Students get a ‘Taste of Bainbridge’

Annika Lesko (middle) and Hannah Lee (far right) harvest potatoes at Morales Farm last week. - Courtesy of EduCulture Project
Annika Lesko (middle) and Hannah Lee (far right) harvest potatoes at Morales Farm last week.
— image credit: Courtesy of EduCulture Project

A project five years in the making came to fruition this week as the “Taste of Bainbridge” kicked off in the Bainbridge Island School District.

Students district wide got a chance to eat produce from local farms in their school lunches that was planted, cultivated and harvested by students.

It’s a process that Jonathan Garfunkel, managing director of the EduCulture Project at GlobalSource Education, is glad to see happen after all the work that was put into the project.

“The last three years have been leading towards building this stage,” he said. “It took a lot of people to make this work and it was a true community effort.”

The project is one of several that has sprung up with the creation of the state’s Local Farms-Healthy Kids Act that aims to get local food onto student’s lunch trays.

In the case of the EduCulture Project, the aim was to show students how the process of farming works, from planting and harvesting food to selling it at local markets and providing food for school lunches.

To achieve that, Wilkes Elementary students from first through fourth grade – along with their teachers and a few parents – worked with local farmers Betsey Wittick of Laughing Crow Farm, Brian MacWhorter of Butler Green Farms and Karen Selvar of Bainbridge Island Farms in the spring. Kids helped plant vegetables on farmland at Morales Farm that was donated by Friends of the Farm.

First graders planted 400 heirloom potatoes seeds donated by Wittick, while second and third graders planted sweet corn and edible sunflowers. The fourth graders planted sugar pumpkins as a gift to the incoming kindergarten class.

Last week, students went back out to harvest 2,500 Yellow Fin, Romance, Ozette and Snowflake potatoes to be donated to the school district and used in school lunches. More than 500 ears of sweet corn were purchased from Selvar, with students and community members volunteering to harvest and shuck the corn that was also used in school lunches this week. Sugar pumpkins and sunflower seeds are also going to appear on the menu this month.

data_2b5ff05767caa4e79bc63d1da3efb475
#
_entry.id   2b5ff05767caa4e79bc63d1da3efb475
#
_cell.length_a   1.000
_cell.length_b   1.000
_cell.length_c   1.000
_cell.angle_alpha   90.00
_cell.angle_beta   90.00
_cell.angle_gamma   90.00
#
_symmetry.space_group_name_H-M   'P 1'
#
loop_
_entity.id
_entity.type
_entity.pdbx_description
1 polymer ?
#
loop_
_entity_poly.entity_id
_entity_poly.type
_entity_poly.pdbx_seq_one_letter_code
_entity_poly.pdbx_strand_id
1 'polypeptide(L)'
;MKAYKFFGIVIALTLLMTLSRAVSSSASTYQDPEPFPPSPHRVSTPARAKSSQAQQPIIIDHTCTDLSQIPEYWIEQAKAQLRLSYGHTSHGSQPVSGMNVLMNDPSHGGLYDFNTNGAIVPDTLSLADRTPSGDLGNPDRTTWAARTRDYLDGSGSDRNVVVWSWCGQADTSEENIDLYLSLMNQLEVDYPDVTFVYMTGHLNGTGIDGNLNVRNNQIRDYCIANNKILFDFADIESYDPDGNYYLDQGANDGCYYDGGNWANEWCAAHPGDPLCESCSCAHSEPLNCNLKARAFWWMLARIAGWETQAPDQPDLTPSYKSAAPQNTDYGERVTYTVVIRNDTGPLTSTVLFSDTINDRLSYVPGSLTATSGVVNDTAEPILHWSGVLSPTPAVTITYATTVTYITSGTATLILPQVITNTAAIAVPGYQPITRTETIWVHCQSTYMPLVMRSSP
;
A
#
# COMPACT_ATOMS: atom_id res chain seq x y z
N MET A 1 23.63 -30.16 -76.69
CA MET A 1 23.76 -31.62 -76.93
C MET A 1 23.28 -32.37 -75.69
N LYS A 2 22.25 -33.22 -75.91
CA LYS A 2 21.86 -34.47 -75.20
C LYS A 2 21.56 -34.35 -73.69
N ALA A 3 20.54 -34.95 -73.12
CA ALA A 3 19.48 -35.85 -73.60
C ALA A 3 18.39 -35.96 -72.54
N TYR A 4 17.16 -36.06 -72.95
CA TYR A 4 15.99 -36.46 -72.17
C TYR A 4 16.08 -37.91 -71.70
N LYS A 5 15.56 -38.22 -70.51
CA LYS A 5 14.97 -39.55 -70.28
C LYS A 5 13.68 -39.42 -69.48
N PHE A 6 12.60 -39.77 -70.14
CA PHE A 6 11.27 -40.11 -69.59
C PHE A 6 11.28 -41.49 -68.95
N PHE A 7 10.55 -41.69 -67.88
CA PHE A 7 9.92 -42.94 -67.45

Garfunkel said the food not used in lunches will be donated for school projects, snacks or to food banks.

Getting students into the field to apply what they’ve learned in the classroom is one of the big goals with this project, Garfunkel said.

“Part of what we’re doing is hopefully training the next generation of farmers,” he said.

BISD Food and Nutrition supervisor Patty Rounsley said she’s excited to be a part of this project and work the logistics of serving local food.

“The biggest thing is projecting the number of servings as part of a regular day to make sure everyone gets a taste,” she said.

The biggest concern is the cost to the school district. Rounsley said while the cost to purchase locally from farmers is more, she said she’s “willing to do it and make it work for everybody.”

Wilkes Principal Sheryl Belt said the educational aspect of the program is what excites her.

“We love the relationship the school staff and the kids develop with the local farmers,” she said.

Garfunkel said he’s confident they can reach the long-term goal of creating and sustaining a local food cycle.

“We want both of those realms to interconnect,” he said. “The kids love getting dirty digging up food. Knowing that the food they harvest will be in the lunchroom is pretty powerful.”

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